CDC Now Says To Wear Cloth Face Coverings to Prevent Spread of COVID-19

Navajo Nation President Jonathan Nez wearing a mask on the frontline at a roadblock to enforce curfew on Navajo Reservation this past Monday night.

Published April 4, 2020

ATLANTAAs COVID-19 spreads rapidly throughout the country, the Centers for Disease Control and Prevention (CDC) is now recommending that individuals wear face coverings in public settings where other social distancing measures are difficult to maintain (e.g., grocery stores and pharmacies) — especially in areas of significant community-based transmission.

In its recommendation, the CDC says recent studies show evidence that a significant portion of individuals with COVID-19 lack symptoms, known as being asymptomatic. The studies show  that even those who eventually develop symptoms—pre-symptomatic—can transmit the deadly virus to others before showing symptoms.

As of Saturday morning, April 4, the number of deaths in the United States surpassed 7,000 and there are at least 278,458 diagnosed cases across the country.

The virus can be spread between even causal interaction between individuals when speaking, coughing or sneezing—even if no one is showing symptoms of having the coronavirus.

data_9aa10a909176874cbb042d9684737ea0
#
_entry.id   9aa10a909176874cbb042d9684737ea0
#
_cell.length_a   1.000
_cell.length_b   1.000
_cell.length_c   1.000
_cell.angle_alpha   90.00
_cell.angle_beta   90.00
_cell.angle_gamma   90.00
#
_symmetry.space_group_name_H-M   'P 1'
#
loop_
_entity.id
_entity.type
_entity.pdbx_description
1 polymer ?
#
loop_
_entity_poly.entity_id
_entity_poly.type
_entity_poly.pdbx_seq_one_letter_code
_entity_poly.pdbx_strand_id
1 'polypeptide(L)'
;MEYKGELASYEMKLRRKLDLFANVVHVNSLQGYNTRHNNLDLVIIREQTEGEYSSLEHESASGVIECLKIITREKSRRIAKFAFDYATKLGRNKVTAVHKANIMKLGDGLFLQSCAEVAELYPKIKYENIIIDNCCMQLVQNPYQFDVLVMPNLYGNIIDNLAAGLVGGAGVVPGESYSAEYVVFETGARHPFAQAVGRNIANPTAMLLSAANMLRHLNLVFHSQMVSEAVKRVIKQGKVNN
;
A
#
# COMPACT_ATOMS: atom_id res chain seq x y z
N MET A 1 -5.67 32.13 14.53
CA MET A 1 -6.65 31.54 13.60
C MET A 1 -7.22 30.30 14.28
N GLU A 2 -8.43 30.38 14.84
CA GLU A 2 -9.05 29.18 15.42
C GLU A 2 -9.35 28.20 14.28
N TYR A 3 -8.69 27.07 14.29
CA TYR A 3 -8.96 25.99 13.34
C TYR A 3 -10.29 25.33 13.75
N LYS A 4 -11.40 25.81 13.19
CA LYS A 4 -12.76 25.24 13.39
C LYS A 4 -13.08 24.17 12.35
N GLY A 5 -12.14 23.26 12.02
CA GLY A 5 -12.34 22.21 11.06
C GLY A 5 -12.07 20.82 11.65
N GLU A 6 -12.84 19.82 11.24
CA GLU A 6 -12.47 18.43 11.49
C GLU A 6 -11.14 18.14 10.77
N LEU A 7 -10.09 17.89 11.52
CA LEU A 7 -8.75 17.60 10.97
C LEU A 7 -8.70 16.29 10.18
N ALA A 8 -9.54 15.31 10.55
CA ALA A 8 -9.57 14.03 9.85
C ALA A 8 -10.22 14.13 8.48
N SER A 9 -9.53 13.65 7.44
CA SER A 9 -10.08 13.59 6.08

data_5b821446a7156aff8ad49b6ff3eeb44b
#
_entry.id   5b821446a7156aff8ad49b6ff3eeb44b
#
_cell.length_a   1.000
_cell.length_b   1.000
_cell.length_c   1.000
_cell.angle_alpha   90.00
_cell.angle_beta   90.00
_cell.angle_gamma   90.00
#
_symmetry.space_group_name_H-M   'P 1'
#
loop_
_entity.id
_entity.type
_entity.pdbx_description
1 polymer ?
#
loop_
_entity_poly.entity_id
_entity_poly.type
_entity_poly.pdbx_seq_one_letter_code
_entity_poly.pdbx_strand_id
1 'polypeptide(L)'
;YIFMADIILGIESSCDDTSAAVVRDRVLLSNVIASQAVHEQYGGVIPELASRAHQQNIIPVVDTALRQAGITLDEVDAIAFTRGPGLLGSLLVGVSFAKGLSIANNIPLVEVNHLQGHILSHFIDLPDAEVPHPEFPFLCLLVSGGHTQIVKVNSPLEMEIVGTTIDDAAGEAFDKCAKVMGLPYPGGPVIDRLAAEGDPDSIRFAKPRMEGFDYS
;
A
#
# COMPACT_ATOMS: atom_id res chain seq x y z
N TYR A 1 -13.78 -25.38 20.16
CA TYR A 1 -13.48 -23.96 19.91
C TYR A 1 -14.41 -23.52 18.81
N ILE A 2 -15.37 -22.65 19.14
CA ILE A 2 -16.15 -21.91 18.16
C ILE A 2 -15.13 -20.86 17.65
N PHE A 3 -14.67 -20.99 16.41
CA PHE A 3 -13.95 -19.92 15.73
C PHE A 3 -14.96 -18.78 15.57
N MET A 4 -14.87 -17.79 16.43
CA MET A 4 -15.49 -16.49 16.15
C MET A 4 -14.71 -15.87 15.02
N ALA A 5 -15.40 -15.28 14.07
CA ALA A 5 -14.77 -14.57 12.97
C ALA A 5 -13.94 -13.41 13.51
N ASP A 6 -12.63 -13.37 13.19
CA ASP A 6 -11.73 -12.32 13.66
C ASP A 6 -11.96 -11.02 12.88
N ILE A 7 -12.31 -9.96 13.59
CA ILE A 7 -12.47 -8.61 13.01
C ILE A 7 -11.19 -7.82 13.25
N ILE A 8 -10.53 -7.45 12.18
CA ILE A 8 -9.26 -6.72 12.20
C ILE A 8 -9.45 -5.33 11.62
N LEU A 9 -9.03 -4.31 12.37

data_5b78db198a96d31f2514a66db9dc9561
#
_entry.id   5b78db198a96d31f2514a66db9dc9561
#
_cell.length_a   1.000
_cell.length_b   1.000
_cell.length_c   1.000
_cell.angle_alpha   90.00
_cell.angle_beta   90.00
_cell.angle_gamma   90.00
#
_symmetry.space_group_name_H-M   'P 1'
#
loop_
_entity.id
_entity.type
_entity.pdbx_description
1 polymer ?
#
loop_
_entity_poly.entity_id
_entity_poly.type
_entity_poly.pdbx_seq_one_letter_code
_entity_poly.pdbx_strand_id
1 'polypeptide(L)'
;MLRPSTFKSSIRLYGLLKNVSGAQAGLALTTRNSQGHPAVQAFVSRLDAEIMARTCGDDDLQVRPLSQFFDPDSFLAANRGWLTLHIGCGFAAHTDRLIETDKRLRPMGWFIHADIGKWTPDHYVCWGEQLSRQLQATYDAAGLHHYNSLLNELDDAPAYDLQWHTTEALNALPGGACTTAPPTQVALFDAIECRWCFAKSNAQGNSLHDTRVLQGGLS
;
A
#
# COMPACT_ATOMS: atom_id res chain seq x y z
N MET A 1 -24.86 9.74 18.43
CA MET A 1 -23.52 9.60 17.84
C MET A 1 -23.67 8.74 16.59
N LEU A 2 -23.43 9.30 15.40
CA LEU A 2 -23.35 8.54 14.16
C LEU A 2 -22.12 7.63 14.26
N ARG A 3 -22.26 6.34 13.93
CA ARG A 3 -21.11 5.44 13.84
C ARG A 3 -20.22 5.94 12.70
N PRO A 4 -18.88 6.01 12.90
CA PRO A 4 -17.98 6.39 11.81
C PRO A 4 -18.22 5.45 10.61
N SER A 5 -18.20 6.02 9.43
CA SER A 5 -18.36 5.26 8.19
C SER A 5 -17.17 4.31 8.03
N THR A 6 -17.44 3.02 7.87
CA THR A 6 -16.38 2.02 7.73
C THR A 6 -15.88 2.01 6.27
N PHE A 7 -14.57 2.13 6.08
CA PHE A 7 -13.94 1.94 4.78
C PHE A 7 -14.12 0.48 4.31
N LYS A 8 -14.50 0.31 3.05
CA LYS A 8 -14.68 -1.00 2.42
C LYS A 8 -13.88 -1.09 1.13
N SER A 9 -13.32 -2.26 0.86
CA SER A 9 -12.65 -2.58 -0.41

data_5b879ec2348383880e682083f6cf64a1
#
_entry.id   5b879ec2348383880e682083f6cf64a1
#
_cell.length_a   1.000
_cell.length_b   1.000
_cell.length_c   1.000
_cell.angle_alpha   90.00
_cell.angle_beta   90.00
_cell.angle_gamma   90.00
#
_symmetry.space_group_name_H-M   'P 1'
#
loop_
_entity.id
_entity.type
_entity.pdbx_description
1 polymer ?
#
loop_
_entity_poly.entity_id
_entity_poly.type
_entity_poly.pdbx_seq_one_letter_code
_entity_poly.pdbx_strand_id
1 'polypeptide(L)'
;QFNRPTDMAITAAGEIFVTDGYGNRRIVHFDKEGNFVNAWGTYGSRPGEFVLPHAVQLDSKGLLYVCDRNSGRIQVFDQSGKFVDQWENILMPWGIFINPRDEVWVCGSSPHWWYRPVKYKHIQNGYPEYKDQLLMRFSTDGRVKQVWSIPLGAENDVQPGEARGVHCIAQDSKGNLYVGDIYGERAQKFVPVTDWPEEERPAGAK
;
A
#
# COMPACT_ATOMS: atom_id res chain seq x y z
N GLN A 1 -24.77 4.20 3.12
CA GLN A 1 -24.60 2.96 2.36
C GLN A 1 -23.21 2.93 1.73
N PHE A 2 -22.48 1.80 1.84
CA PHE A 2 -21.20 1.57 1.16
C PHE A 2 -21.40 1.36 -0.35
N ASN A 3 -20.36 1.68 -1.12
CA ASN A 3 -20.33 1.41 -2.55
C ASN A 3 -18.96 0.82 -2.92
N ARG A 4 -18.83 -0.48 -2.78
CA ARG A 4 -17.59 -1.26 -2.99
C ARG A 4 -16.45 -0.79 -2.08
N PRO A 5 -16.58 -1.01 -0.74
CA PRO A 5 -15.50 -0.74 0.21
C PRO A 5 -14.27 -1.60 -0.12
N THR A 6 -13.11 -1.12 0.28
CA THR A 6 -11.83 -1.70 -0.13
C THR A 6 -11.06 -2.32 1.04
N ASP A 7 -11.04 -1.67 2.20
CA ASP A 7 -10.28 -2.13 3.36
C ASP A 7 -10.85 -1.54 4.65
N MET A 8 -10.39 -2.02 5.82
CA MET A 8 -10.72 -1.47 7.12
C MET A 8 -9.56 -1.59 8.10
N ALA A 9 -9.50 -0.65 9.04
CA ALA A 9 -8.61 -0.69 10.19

Friday’s announcement does not replace social (physical) distancing of staying six feet apart or frequently hand washing for 20 seconds.

Due to the lack of national supply of medical masks, the CDC states:

“The cloth face coverings recommended are not surgical masks or N-95 respirators.  Those are critical supplies that must continue to be reserved for healthcare workers and other medical first responders, as recommended by current CDC guidance.”

While the CDC recommends that cloth face coverings can be homemade, it is important to know that not just any fabric is effective in allowing viral particles through the material.

According to Dr. Scott Segal, chair of anesthesiology at Wake Forest Baptist Health in Winston-Salem, North Carolina, “The best masks were constructed of two layers of heavyweight ‘quilters cotton’ with a thread count of at least 180, and had thicker and tighter weave.”

One rule of thumb:  If you can see a substantial amount of light to shine through, it is probably ineffective because it will allow tiny viral particles through as well.

National Nurses United denounced the federal government’s recommendation that nurses wear bandannas and scarves if there are no medical masks and respirators to wear while testing and treating COVID-19 patients.

If you simply use a bandanna, make sure it is large enough to be folded at least twice and preferably three times, as the fabrics tend to be made of thin material.

Cloth face coverings should cover your nose and mouth.

On the Navajo Nation, President Jonathan Nez has been wearing a mask during the past couple of weeks when he interacts with the public. Friday night the Navajo Nation announced that there have been 270 diagnosed cases of the coronavirus and 12 confirmed deaths as the result of COVID-19.

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